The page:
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Washington lawmakers release some details of budget deal

OLYMPIA, Wash. — Washington lawmakers revealed details of a negotiated two-year $52.4 billion state budget that includes an increase in business and occupation taxes on large banks but nixes a capital gains tax that majority Democrats originally sought.

The details were released Friday evening, a day after Senate Democrats already started passing some of the revenue bills tied to the budget, including a change to the real estate excise tax that say will bring in about $600 million dollars over the next four years. The budget assumes more than $830 million in new revenue over the next two years, with increased spending on K-12 and higher education as well as behavioral health.

Raising the business and occupation tax rate on institutions with $1 billion in global net profits from 1.5% to 3% is estimated to bring in about $338 million over the next four years. There are other changes to business and occupation taxes with increases for travel agents and tour operators, as well as for professional services. Additionally, an excise tax would be added to vapor products. Lawmakers said specifics on the vape tax are still being worked out, but the document released by Senate Democrats show a 37% tax on the selling price for vapor products, which currently are not taxed.

The full budget has still not been released, with lawmakers saying some final details are being worked out as it’s being printed ahead of public release, expected Saturday. The House is expected to vote on several revenue bills late into the evening. The 105-day-legislative session is scheduled to end Sunday.

The fact that these measures are getting late night votes angered open government advocates, who have for years criticized lawmakers for working when people aren’t watching and not giving people time to review details on key legislation.

“The more we save to the end, the later we go at night, which nobody wants to do,” said Senate Majority Leader Andy Billig, D-Spokane.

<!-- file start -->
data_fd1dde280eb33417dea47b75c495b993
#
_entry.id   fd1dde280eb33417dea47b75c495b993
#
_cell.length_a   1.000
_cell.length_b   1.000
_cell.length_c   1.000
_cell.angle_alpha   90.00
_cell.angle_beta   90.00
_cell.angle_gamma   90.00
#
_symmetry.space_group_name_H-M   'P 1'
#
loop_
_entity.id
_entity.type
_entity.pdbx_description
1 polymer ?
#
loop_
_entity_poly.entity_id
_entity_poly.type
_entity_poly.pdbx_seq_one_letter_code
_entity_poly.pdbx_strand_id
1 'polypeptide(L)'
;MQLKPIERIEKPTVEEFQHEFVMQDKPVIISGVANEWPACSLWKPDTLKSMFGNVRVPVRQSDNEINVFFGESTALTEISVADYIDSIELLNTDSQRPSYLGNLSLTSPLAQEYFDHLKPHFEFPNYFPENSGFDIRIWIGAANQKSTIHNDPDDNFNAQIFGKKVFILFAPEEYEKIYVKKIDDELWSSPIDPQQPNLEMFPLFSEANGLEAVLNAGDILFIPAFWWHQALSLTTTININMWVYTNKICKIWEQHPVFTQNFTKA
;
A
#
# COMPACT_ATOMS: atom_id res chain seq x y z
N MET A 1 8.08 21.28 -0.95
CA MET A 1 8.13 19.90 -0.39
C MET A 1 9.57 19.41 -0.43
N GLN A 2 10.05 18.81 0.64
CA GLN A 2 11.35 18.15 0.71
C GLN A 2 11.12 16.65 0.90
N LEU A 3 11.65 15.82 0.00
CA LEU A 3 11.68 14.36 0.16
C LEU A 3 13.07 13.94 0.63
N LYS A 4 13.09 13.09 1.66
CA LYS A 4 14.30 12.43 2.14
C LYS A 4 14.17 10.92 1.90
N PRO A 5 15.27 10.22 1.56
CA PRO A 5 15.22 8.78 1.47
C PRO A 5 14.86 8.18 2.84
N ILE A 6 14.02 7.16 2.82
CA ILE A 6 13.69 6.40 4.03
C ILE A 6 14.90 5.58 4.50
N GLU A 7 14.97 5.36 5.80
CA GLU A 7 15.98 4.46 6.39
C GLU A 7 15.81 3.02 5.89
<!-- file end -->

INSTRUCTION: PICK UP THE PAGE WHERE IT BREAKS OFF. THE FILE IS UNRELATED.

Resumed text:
Billig said he’d like to explore ways for the Legislature to make the process more efficient, possibly by shaving off time earlier in the session for policy committees and moving the revenue forecast up to earlier in the year.

Jason Mercier, director of the Center for Government Reform of the conservative Washington Policy Center, said the late-night vote showed lawmakers’ disregard for transparency.

“This is not the way to govern and must change,” he said in an email.

The Senate and House had each previously passed their own underlying budget plans earlier this year but funding bills had been on hold as both chambers worked to negotiate a final plan.

The Senate had originally been seeking more than $500 million in new revenue to fund an underlying $52.2 billion budget, while the House had sought $1.4 billion in new revenue for their $52.8 billion proposal. The final plan meets somewhere in the middle.

Sen. Christine Rolfes, the chief budget writer in the Senate, noted that while the original Senate plan had a stand-alone capital gains tax plan that would pay for various tax cuts, their underlying budget didn’t include it. The Democrat said ultimately, there were a variety of other reasons that led to its exclusion, but that support in the Senate was harder to get for such a tax.

The real estate excise tax, which was in both the Senate and House original plans, was one of three tax bills passed by the Senate Thursday night.

Currently, all property sellers pay a flat 1.28% rate. Under the bill passed by the Senate Thursday night, the rate is reduced to 1.1% for homes that sell for $500,000 or less.

A new graduated rate applies for homes that sell between $500,000 and $1.5 million, with the new lower rate applying to the first $500,000, and the 1.28% rate applying to the portion that is greater than $500,000 up to $1.5 million. The rate increases to 2.75% for the portion of sales valued between $1.5 million and $3 million, and it rises to 3% for homes where the portion of the selling price is more than $3 million.

Another measure changes the way petroleum companies are taxed in the state. Instead of being taxed based on market price, the companies would be taxed based on the volume of hazardous substances processed. The Senate also passed a plan to amend the current sales tax break for residents who live in states that don’t have a sales tax, like Oregon. Under the measure, non-residents would be able to request sales tax refunds of more than $25 and would be limited to one refund per year.

House Majority Leader Pat Sullivan said Friday that while he knows there is criticism about late night votes and a lag in transparency in the frantic final days of session, lawmakers are working quickly to avoid having to go into special session.

“Either we get done on time —and we do it the best we can, making sure people have the information as quickly as possible — or we’re criticized for not getting done on time,” he said.

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